“born October 15, 1857 at Richmond, Virginia … widow of Loyal Friman alias William Shean who enlisted March 8, 1865 at Oswego, State of New York, under the name of William Shean, as a Private … honorably discharged February 4, 1866 … that he served Sargent … That she was married to said soldier … October 13, 1879 under the name of Fannie Smith at Springfield, Mass. by Rev. John H. Docker; tht she had not been previously married; that she had been previously married to Alice Wright, deceased — said Alice Wright, died in Springfield, September 1878 … That said soldier … died August 24, 1921, at Springfield, Mass, that she was not divorced from him and has not remarried since his death … All surviving children are above 16 years of age”

Notarized Statement of Ernest S. Bisbee, MD, Boston, Massachusetts, 24 December 1921
“This is to certify that Loyal Friman was attended by me at 32 Batavia St., Boston, Mass., on August 24, 1921, and that he died on that date of Cerebral Hemorrhage.”
[Note: This statement was written on Bisbee’s letterhead — Leslie]

Death Certificate, Fannie Friman, 23 January 1936
[Place of death] Springfield, Hamden Co., Massachusetts
[Name, residence, length of residence] Fannie Friman; 34 Central Street, Ward 3; 50 years
[sex / race / status] female / black / widowed
[spouse] Loyal Friman
[age] 80 years, 3 months, 2 days
[profession, industry, date last worked, time in this occupation] caterer, own self, October 1935, 30 years
[birthplace] Richmond, Va
[father’s name / birthplace] “cannot be learned” / “cannot be learned”
[mother’s maiden name / birthplace] “cannot be learned Smith” / “cannot be learned”
[Informant] Mrs. Stella Franklin (daughter), 34 Central St., Springfield, Mass
[Date of death] January 23, 1936
[physician] Laurence D. Chapin, MD, 20 Maple, Springfield, Mass
[place and date of burial] Springfield Cemetery, Springfield, Mass, January 26, 1936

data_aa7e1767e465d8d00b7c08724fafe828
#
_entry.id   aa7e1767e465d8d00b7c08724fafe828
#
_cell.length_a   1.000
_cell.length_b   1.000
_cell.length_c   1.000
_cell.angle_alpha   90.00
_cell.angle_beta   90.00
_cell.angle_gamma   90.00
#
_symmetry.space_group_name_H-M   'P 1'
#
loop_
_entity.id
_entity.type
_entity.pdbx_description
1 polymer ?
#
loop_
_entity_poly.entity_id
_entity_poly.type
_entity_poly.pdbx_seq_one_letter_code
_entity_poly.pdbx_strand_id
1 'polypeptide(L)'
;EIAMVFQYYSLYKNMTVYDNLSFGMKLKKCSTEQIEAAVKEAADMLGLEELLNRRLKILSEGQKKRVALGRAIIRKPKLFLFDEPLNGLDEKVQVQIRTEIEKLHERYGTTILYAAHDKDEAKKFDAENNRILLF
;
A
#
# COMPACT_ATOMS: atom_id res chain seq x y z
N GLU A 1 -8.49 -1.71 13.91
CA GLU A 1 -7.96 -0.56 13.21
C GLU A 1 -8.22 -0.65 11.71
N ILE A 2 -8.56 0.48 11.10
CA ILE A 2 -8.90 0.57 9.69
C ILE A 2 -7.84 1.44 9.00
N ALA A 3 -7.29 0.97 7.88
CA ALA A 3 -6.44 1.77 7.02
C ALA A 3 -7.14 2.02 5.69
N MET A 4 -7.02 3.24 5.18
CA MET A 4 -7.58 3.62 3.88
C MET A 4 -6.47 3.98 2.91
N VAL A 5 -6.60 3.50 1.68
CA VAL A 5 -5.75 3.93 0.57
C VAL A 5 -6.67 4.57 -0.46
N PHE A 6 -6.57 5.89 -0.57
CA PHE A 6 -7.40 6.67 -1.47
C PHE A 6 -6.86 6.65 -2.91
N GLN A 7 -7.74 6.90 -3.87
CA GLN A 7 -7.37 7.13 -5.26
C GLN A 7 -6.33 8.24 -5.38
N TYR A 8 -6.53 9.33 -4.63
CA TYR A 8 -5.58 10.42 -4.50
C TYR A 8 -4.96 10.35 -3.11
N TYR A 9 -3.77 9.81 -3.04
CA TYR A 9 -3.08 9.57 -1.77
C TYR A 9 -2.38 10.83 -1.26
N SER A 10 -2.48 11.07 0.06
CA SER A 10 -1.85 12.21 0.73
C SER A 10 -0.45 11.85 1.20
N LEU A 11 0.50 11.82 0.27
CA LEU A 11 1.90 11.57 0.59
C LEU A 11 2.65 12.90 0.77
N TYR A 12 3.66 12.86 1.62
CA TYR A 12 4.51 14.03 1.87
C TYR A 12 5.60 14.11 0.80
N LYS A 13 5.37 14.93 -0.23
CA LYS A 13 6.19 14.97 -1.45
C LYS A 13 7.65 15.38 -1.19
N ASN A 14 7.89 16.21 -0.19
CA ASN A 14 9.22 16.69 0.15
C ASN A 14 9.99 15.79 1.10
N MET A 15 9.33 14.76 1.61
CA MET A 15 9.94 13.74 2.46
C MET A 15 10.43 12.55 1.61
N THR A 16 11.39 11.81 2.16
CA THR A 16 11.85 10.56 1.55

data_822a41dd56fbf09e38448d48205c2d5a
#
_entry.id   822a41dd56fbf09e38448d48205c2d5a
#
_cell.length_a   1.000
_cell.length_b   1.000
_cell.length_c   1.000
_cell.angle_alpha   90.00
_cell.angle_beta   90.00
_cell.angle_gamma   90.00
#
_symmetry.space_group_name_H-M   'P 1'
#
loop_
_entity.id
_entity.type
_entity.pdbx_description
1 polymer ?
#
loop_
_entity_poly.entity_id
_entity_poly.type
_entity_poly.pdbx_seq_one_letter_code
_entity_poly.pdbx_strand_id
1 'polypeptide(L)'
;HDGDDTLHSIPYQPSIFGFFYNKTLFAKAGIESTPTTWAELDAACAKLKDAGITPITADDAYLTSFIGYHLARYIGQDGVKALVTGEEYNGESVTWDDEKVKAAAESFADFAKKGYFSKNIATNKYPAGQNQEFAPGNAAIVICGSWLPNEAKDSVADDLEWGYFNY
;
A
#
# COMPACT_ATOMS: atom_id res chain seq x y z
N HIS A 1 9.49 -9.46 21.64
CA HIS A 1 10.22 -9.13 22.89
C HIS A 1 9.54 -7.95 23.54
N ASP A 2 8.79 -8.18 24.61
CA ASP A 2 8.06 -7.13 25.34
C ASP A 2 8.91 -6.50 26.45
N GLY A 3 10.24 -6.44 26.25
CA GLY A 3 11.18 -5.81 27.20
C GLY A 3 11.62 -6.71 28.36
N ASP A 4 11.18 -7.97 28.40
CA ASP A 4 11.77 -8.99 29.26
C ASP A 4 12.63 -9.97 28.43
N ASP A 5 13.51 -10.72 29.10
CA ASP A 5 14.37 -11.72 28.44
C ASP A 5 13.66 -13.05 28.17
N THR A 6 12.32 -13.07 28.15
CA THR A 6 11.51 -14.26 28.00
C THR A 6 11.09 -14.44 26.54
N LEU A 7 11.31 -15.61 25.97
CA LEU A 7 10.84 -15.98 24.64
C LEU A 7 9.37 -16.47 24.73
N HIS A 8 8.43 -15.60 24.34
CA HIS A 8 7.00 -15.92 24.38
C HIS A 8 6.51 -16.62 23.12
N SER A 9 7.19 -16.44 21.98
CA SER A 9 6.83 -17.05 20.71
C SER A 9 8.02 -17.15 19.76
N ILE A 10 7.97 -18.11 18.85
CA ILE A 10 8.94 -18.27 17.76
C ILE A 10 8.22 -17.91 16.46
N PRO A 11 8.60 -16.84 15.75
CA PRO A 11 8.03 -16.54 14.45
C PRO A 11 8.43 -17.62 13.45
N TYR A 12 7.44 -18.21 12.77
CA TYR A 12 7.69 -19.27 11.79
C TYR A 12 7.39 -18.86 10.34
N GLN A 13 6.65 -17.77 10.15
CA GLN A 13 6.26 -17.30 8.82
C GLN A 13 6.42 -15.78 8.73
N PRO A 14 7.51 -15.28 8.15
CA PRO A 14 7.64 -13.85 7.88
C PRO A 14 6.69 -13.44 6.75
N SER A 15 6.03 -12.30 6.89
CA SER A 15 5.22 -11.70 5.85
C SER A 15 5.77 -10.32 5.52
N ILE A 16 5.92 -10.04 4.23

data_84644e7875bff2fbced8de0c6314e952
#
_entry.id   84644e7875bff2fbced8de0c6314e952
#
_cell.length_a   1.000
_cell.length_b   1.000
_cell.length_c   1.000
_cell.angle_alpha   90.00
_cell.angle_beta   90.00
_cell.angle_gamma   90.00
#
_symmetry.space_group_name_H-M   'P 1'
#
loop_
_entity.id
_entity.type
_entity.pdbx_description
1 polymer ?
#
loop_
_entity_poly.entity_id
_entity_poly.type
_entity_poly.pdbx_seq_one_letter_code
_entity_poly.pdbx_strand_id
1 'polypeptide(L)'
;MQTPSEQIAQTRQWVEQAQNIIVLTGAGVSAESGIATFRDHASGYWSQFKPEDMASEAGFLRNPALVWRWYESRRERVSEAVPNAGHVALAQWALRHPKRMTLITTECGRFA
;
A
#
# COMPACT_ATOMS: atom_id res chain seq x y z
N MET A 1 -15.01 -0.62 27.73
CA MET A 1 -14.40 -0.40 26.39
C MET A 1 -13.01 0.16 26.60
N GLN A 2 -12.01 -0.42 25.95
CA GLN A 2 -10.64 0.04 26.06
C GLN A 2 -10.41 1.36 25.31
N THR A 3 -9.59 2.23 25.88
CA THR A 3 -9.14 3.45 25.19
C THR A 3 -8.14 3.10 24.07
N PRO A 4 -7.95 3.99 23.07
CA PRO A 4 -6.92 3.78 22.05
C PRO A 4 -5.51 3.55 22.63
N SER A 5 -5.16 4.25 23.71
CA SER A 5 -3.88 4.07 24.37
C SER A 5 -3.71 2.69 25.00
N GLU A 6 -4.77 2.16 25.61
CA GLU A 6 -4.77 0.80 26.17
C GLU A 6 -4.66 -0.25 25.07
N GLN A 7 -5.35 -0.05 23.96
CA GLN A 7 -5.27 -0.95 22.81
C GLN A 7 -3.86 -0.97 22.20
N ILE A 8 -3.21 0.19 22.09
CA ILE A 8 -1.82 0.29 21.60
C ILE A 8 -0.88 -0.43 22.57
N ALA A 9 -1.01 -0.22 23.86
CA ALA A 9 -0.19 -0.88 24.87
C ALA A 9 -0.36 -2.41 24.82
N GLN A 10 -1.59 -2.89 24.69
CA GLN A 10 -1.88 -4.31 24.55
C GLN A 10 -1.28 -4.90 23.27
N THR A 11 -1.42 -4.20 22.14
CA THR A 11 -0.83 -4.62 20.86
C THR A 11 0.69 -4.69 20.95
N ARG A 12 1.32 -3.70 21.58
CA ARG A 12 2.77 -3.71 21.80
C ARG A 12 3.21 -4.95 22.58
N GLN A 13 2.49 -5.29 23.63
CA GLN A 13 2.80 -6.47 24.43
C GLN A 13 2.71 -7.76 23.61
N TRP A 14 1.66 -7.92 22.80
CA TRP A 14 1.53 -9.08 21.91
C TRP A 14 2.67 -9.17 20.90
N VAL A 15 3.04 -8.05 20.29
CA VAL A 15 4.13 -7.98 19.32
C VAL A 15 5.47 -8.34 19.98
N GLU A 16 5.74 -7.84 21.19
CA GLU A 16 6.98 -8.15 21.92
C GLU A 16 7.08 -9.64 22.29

[undertaker] Ernest A. Byron, 684 State St., Springfield, Mass

This map was one of several published in Statistical atlas of the United States based on the results of the ninth census 1870 with contributions from many eminent men of science and several departments of the government (1874). The other maps are listed on the Library of Congress catalog record. Click on the image above to get to the Library of Congress where you’ll find that it’s image 80 of 107.

This veteran from the Eastern Shore was beset by difficulty. He suffered a head wound from a shell explosion and his condition worsened as he aged. His wife abandoned him shortly after the war ended and moved to New York with another man. But his son survived into adulthood and the injured soldier married a second time.

Invalid — 169,775 / 121,789

Claimant’s Affidavit, David Anderson, 16 December 1889
47 years old; residence, Eastern Shore, Northampton Co., Va.; post-office address, Bayview
“That there is not in his community or within his knowledge any commissioned office of Company G 1st Regt USC Cav nor first sergeant, nor does he know where either, if any now, be living can be found”

Claimant’s Affidavit, David Anderson, 8 August 1891
47 years old; residence, Cape Charles, Northampton Co., Va.; post-office address, Cape Charles, Northampton Co., Va.
“I was struck by the explosion of a shell from Fort Clifton about June or July … taken to the regiment hospital near Point of Rocks and was treated by the doctors there but I did not know their names”

General Affidavit, David Anderson and Thomas Floyd, 22 August 1892
[Anderson] 47 years old; residence, Cape Charles, Northampton, Va.; post-office address, Cape Charles City, Va.
[Floyd] 51 years old; residence, Cape Charles City, Northampton Co., Va.; post-office address, Cape Charles City, Va.
“both discharged at City Point, Va. and came home together … both working at Cape Charles City, Va, sees each other every day”